Novelist Holly Lisle is no stranger to creative setbacks.
The worst came after she discovered her ex-husband was a child molester and she went on medication to deal with the resulting depression. “Prozac completely killed my ability to write,” she remembers. The publishing industry wasn’t particularly kind, either. Photo by Alextype, Adobe Stock.
A few months ago, David Sherry was stuck. The photographer and co-founder of Death to the Stock Photo says he felt like he was “making sequels instead of originals.” Photo courtesy of David Sherry.
On a September day, a flamenco dance teacher arrived for a month-long storytelling workshop, a pilot for Ron Bunzl’s project CIRC/US, only to find her own former dance instructor, the one whose classes she’d left with abiding body shame and corrosive self-doubt, was a fellow participant.
Loes Heerink graduated at a bad time. She got a Bachelor’s in Communications in 2011, when the industry in the Netherlands was tanking and senior people were losing their jobs. But, as is often the case, what looked like bad luck actually wasn’t.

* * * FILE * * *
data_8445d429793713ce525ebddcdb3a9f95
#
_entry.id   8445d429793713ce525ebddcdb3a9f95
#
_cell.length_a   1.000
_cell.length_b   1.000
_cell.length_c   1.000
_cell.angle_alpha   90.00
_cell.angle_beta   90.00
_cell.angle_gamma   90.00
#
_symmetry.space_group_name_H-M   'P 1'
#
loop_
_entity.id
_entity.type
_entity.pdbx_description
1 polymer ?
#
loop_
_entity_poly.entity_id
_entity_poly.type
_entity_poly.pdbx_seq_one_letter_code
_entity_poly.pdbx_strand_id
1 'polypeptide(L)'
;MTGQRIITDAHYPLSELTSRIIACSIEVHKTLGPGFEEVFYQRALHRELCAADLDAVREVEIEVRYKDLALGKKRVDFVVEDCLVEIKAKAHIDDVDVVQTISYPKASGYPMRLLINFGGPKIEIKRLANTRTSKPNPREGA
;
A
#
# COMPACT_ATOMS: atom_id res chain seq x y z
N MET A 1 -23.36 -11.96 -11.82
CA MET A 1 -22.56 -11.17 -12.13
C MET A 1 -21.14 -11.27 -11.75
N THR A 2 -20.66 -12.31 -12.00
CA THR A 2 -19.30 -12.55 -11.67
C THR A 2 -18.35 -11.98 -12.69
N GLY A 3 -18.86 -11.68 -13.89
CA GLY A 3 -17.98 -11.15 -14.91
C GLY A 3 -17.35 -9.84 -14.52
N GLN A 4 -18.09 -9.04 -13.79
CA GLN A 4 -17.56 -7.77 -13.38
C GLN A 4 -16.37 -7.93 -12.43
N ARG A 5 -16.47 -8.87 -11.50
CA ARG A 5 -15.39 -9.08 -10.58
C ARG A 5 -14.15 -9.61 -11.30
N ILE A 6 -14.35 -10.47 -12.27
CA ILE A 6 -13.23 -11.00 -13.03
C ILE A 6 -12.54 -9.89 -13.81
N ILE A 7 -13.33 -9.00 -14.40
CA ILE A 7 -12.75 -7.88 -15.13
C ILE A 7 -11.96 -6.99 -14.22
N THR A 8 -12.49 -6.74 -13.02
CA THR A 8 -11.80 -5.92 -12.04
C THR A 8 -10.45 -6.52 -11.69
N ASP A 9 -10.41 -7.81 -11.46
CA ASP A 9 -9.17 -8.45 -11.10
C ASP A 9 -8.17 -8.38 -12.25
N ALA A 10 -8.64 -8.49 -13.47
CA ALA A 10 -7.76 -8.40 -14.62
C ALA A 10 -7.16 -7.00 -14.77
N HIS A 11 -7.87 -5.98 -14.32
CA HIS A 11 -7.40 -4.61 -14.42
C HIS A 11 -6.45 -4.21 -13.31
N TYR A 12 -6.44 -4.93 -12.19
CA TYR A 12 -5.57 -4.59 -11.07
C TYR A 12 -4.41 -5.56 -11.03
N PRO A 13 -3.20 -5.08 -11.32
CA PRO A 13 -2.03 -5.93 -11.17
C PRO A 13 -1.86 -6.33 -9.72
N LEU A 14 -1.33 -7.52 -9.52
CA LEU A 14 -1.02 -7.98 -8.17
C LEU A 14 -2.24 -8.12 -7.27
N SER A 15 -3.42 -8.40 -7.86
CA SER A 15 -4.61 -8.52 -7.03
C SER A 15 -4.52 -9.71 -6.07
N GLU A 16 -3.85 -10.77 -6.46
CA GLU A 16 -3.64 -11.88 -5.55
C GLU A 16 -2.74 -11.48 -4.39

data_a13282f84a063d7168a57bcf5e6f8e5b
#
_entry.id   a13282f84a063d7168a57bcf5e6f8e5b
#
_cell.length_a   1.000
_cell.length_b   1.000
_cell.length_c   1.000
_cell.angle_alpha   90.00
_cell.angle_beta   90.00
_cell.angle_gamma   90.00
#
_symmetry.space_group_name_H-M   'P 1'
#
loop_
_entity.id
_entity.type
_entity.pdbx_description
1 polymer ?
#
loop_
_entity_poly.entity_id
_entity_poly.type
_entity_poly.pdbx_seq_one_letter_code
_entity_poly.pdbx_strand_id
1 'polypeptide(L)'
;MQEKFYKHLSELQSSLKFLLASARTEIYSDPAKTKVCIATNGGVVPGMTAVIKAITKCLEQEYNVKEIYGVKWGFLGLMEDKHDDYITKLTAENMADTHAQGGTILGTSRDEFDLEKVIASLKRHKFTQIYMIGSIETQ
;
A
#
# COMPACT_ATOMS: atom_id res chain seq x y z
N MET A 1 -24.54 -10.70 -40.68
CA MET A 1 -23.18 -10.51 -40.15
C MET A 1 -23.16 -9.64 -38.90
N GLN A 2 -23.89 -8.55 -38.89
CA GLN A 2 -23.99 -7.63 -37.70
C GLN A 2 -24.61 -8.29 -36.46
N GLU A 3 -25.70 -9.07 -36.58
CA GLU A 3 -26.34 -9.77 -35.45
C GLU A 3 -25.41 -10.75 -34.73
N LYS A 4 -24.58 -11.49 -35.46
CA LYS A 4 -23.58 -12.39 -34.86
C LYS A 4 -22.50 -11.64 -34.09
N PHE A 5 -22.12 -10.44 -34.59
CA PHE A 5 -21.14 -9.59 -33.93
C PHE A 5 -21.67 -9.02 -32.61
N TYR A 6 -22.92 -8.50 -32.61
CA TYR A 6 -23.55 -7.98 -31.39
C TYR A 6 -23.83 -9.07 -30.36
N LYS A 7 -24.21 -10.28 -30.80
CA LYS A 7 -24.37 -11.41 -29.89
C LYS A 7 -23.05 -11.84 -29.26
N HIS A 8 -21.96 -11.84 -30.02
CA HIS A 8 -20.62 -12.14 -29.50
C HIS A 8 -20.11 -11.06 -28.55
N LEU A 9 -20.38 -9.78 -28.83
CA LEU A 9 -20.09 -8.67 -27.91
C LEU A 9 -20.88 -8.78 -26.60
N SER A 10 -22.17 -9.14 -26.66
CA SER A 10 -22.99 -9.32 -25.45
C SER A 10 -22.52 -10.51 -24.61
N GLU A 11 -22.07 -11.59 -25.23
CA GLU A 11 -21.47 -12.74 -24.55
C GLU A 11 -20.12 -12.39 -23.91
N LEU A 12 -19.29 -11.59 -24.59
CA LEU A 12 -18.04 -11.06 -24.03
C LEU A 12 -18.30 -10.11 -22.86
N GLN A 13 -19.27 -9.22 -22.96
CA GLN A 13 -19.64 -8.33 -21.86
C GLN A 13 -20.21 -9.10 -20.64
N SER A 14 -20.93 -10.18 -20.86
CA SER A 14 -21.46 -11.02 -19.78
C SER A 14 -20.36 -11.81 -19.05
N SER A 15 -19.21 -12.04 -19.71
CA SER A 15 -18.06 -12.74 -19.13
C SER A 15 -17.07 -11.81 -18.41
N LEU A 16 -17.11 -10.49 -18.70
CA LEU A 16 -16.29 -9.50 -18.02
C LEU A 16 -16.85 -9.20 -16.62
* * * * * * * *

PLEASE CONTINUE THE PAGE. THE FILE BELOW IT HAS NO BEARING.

Most people don’t see mint tins, clothing patterns, and calculators as art supplies, but Elaine Luther does. Everyday items are prominent in her work. There’s a reason.
Tina Bridgman knows how to make art when it looks impossible: she plays guitar with one hand. Here are her tips for squashing doubt to make beautiful stuff. Photo: Courtesy of Tina Bridgman.
An education in the arts might teach you how to make things, but it probably won’t teach you how to sell them. Ania Witwitzka learned how, and now, so can you. Featured Image: “The Sun in My Eyes” by Ania Witwitzka.
Near the end of her time as an art student in the United Kingdom, Ania Witwitzka had an emotional collapse that sent her to back the deep woods of her native Sweden to reevaluate her life. It was the culmination of a creative struggle that began when she was 10, painting wooden jewellery at an after-school centre. Featured image: Painting by Ania Witwitzka.
Julianne Chapple’s performances are electric, which makes it surprising she deals with social anxiety and self-consciousness on a regular basis. That is until you consider perhaps those things are what lend her dancing such high voltage. Photo courtesy of Julianne Chapple.
With the release of Gong’s latest album, Rejoice! I’m Dead!, bassist Dave Sturt knew his band was out on a limb. Gong has gone through 11 official incarnations since it began in a French commune in 1967. Both the band’s co-founders, Daevid Allen and Gilli Smyth, died in the last year and a half, and the current lineup contains none of the original members. The first song on the album, a hard rock tune laden with vocal harmonies, sounds different from anything the group has done. And yet audiences have responded to Rejoice! I’m Dead! with renewed fervour.